Chase Customers Criticize Bank's Reaction to Target Breach

Some banking customers say they were told too late of new debit restrictions

By Catherine Ross
|  Monday, Dec 23, 2013  |  Updated 6:33 AM CDT
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Chase banking customers tell NBC 5 they saw their debit cards declined during holiday shopping this weekend, after the bank rolled out spending restrictions in the wake of a major Target security breach.

Catherine Ross, NBC 5

Chase banking customers tell NBC 5 they saw their debit cards declined during holiday shopping this weekend, after the bank rolled out spending restrictions in the wake of a major Target security breach.

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After Target stores reported a major breach of its security system, compromising credit and debit card information for up to 40 million people, Chase Bank is reaching out to its potentially affected customers with a plan of action.

Chase tells NBC News that it has narrowed down its list of potentially affected customer accounts to about two million.

The bank imposed restrictions for those customers this weekend, including a $100 limit on ATM withdrawals and a $300 daily limit on debit purchases.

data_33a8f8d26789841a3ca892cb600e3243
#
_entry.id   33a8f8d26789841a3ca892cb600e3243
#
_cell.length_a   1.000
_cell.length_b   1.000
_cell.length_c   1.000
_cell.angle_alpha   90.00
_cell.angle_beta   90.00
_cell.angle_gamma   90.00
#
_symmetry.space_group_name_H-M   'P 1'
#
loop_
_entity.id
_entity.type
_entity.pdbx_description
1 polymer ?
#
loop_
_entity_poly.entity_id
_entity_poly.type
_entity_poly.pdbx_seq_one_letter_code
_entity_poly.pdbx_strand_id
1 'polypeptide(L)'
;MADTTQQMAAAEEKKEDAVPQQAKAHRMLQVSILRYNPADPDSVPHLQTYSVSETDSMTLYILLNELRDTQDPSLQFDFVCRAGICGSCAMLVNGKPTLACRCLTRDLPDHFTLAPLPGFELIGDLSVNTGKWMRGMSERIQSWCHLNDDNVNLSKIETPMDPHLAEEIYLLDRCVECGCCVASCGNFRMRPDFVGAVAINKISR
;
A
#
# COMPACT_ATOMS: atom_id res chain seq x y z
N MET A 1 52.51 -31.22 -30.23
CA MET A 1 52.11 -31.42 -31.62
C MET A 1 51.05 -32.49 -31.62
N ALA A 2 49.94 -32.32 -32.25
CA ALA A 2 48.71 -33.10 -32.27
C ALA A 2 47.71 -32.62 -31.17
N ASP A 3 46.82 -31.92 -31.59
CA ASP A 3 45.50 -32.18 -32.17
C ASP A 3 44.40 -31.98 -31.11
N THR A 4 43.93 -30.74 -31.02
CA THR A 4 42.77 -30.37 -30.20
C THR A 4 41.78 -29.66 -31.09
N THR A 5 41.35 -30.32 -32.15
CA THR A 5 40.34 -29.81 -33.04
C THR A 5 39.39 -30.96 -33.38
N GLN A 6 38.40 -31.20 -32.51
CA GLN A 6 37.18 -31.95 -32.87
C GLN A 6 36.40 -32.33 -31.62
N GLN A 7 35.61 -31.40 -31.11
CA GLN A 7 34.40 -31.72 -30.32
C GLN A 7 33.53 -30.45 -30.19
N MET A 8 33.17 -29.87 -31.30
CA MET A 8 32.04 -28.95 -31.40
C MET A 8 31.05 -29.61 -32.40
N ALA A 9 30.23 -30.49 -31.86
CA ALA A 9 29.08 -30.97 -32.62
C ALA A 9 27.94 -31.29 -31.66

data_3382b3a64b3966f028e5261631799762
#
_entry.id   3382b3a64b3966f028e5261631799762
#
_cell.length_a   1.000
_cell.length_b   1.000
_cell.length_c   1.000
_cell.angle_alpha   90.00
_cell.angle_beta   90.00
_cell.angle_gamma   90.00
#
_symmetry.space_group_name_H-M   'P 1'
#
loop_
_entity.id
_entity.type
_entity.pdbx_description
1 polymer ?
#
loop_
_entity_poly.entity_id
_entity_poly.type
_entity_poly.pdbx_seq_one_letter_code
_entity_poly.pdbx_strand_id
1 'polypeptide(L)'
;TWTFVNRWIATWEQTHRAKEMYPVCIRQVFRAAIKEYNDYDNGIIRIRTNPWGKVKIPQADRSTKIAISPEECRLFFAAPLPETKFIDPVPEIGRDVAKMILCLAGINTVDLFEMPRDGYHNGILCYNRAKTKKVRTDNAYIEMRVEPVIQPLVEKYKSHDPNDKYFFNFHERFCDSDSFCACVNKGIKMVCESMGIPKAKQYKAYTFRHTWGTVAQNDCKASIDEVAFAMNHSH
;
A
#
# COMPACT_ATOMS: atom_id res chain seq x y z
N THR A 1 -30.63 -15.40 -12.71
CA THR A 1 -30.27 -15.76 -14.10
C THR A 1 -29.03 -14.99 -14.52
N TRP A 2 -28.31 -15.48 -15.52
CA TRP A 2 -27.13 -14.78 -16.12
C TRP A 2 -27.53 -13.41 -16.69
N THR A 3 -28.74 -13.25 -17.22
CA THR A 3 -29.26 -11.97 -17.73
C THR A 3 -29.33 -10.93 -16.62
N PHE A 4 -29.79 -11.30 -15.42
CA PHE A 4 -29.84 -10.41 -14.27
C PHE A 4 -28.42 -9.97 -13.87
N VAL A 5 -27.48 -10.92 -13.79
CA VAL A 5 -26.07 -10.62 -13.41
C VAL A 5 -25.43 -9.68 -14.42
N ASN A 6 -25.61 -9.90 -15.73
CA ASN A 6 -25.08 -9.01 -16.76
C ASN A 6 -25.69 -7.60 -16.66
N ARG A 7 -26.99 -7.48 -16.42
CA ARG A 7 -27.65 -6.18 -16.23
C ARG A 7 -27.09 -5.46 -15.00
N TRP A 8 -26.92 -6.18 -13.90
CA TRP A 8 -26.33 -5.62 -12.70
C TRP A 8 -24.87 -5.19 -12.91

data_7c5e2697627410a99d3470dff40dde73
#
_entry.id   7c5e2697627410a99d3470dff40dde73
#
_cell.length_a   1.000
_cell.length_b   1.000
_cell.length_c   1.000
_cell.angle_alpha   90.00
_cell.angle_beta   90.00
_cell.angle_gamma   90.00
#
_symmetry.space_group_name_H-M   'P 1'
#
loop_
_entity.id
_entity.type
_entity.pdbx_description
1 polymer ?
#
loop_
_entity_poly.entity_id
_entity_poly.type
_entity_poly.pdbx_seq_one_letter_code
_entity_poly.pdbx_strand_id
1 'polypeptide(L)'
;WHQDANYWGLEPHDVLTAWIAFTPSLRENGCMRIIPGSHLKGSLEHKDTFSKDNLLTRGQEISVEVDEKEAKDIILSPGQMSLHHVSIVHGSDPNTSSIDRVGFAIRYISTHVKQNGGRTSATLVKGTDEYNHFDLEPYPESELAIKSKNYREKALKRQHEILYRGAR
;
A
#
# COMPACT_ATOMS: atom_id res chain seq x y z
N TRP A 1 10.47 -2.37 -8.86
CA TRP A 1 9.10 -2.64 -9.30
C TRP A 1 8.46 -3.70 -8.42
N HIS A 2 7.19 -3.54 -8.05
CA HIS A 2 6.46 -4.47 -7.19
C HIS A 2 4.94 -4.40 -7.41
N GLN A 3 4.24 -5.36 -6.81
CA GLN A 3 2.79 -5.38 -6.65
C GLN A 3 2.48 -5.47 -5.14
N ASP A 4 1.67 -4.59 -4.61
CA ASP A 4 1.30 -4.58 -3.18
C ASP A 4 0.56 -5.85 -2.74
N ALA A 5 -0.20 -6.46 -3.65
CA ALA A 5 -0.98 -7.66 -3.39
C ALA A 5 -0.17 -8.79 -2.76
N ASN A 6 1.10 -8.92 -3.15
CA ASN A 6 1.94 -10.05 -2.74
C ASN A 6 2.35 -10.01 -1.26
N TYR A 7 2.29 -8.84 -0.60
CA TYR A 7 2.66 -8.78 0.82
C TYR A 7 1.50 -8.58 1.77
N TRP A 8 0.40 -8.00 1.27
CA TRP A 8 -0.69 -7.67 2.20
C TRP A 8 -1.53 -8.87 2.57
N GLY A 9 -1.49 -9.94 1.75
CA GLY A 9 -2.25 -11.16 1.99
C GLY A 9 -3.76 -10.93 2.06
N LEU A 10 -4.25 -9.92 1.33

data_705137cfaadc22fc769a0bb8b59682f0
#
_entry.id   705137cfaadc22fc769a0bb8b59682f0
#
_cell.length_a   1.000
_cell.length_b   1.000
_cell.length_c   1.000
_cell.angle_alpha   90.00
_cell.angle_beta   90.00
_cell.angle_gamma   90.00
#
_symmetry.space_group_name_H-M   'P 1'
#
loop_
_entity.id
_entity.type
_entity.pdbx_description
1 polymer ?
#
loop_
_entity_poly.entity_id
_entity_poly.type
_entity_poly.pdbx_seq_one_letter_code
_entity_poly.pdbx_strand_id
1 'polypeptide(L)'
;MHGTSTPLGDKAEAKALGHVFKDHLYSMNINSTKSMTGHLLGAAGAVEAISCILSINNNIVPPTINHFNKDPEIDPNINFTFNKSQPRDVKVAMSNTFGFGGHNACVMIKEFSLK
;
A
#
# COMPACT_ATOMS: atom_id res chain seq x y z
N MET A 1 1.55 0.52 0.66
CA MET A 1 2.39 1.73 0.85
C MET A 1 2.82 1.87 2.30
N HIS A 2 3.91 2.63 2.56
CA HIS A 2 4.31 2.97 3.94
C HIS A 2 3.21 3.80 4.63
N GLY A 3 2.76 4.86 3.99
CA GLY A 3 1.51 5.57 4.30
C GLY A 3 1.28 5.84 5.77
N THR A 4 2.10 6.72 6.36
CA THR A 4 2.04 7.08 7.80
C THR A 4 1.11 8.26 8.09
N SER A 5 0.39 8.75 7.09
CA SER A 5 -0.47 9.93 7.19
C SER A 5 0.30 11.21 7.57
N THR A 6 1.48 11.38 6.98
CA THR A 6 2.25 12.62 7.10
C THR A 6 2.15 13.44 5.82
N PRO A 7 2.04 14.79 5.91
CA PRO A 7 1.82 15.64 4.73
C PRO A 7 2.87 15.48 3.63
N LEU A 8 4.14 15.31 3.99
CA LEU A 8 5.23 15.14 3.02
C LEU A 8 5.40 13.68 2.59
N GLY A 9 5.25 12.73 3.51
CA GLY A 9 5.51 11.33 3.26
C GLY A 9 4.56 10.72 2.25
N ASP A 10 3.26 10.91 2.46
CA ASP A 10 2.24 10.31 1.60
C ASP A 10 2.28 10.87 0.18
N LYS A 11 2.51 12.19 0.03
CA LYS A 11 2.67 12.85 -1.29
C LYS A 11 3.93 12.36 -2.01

Customers were personally notified of the restrictions on Saturday.

However, Chase customer Terrie Barnes of Melissa says the news did not come soon enough to save her embarrassment during a shopping trip for groceries and Christmas dinner.

“I didn’t get any notification from Chase about it, I was just there shopping and all of a sudden, it was declined,” she said.

“It is embarrassing to get something declined and it doesn’t happen to me!”

The accountant tells NBC5 she monitors her bank and credit accounts daily, recently noticing identity theft-like activity.

In November, Barnes had to contact Chase to freeze her account after those fraudulent charges.

While she was an avid, up-to-twice-per-week Target shopper, she cannot prove her information was compromised at the retailing giant.

However, after experiencing back-to-back issues, Barnes says she feels that Chase has communicated poorly with her, under the pretext of protecting her accounts.

“Notifying the customer would have gone a long way,” she said, referring to the email she received hours after her card was rejected.

“[Customer Service was] trying to explain to me that they were protecting me and protecting my accounts and I said, actually, I wouldn’t be liable for it – you would – so you are protecting yourselves.”

On Sunday, Chase had up to 1/3 of its branches open nationwide to help customers access new debit cards and cash in larger amounts than $100.

In a statement on the company website, Chase writes:

We realize this could not have happened at a more inconvenient time with the holiday season upon us. We are taking these precautions to combat fraud and prevent criminals from using Chase cards.  Thank you to all of our customers for your patience.”

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